As Williams confirm Robert Kubica will return to Formula 1 to drive one of their Williams FW42s in the 2019 F1 World Championship, Sergey Sirotkin’s backers have spoken of the reasons why their driver finds himself without a drive for next year.
SMP Racing, who provided Sirotkin with the funds to secure him a seat in the Williams for 2018, claim that it was their decision to remove their funding, and therefore Sirotkin, from the Williams Team as a result of “the team’s performance level at the start of the season” and because the car’s development rate “turned out to be not high enough”.
Sirotkin chose to leave Williams.
Whether or not, like a scorned teenager being dumped by his girlfriend boasting to his pals that he was the one who ended the relationship, or whether Sirotkin was actually given the option to partner Russell in 2019, probably only a handful of people know.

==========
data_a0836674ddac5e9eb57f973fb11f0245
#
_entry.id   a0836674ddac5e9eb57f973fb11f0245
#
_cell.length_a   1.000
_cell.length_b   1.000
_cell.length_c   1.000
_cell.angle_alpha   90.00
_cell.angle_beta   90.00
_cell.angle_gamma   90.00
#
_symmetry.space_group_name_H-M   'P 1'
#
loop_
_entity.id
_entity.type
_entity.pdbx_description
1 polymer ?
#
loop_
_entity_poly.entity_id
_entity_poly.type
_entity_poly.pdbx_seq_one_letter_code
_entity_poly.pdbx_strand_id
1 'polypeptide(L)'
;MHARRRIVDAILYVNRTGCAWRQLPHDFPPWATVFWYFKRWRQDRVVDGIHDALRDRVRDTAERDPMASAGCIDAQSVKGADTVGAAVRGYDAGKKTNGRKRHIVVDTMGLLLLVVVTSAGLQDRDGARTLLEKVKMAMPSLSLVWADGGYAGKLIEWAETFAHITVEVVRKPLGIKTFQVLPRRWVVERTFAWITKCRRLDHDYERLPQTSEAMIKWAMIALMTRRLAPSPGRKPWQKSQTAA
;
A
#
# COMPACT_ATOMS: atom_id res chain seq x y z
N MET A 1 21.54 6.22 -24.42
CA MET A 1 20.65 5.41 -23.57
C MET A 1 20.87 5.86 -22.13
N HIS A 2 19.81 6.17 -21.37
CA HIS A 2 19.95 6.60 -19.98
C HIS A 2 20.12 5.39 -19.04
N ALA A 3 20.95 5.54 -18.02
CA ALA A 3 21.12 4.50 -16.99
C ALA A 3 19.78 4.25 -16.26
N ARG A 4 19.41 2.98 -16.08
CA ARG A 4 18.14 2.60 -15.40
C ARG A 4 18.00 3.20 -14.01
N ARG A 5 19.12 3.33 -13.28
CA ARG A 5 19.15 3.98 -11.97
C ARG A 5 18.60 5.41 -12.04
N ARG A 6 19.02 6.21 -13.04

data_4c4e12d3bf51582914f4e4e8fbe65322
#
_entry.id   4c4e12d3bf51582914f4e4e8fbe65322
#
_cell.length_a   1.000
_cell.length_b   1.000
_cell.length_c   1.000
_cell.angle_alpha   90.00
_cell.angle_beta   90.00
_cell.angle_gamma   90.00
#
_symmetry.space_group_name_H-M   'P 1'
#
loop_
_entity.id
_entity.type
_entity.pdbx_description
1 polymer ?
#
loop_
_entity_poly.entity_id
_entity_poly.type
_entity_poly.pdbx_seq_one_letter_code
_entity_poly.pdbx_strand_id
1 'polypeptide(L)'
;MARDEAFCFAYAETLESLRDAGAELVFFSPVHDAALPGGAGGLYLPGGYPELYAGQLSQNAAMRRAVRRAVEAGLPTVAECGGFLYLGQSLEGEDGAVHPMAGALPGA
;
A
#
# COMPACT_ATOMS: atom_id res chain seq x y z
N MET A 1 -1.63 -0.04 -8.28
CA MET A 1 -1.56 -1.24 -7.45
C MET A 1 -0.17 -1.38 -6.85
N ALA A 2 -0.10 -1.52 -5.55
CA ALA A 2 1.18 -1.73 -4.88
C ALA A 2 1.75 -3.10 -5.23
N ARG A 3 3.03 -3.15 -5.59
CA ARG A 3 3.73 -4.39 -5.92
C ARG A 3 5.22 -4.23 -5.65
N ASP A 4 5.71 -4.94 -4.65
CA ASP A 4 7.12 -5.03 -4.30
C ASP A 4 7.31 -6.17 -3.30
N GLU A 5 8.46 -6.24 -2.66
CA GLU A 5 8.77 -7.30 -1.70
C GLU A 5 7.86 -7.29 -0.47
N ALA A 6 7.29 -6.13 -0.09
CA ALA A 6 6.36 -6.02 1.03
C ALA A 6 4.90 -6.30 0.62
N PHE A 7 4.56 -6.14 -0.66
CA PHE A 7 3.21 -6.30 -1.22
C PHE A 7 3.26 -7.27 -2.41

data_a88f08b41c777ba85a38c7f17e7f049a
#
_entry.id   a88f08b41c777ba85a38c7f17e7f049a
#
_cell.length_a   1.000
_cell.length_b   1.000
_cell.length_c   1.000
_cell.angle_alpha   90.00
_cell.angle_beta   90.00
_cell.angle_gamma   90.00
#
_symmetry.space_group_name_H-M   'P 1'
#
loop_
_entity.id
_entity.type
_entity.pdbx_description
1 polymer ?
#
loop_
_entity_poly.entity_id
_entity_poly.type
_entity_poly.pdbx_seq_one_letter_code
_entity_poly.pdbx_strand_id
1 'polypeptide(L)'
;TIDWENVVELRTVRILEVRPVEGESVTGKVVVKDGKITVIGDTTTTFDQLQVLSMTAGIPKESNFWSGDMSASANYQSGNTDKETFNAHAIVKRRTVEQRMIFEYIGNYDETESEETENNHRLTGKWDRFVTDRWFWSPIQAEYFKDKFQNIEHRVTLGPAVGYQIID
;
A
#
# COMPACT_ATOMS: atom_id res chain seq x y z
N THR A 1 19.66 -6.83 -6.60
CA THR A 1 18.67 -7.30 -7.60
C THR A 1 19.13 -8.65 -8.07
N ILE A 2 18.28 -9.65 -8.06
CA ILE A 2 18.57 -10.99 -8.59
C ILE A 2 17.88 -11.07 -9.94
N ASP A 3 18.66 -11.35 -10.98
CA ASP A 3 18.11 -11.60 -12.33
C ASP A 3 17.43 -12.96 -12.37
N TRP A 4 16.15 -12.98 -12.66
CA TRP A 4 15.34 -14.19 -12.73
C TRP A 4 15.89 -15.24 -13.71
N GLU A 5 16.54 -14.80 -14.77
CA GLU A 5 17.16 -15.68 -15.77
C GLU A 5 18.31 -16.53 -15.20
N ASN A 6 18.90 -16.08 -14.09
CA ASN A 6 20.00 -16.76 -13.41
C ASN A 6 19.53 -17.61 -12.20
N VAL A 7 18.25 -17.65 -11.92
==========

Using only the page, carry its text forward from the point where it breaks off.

It may not even have been quite as straightforward as:
‘Do you want to drive for us in 2019? No thanks’.
There are all sorts of financial wranglings that go into a deal like this that might make both parties correct in claiming it to be their decision.
Either way, I hope Sirotkin goes on to have a long and successful career in whichever series he chooses to try his hand at next.
The job he did at Williams this year was an admirable one.
The fundamental issues that Williams found on their FW41 meant that the car was the worst on the grid by a country mile.
And despite scoring a solitary point compared with his team-mate Stroll’s six, Sirotkin (in his first season in F1 let’s not forget) spent most Grand Prix within a place or two of his more experienced team-mate and has outqualified him 11/8: often a truer indicator of raw speed.
Taking to Twitter to confirm his Williams departure, Sirotkin said:
“It was a very long and difficult year, and not everything turned out the way I wanted it to.”
“But I kept working, put all my effort and my soul into achieving the merited results.”
“And, to be honest, I believe that given the circumstances we have done a respectable job.”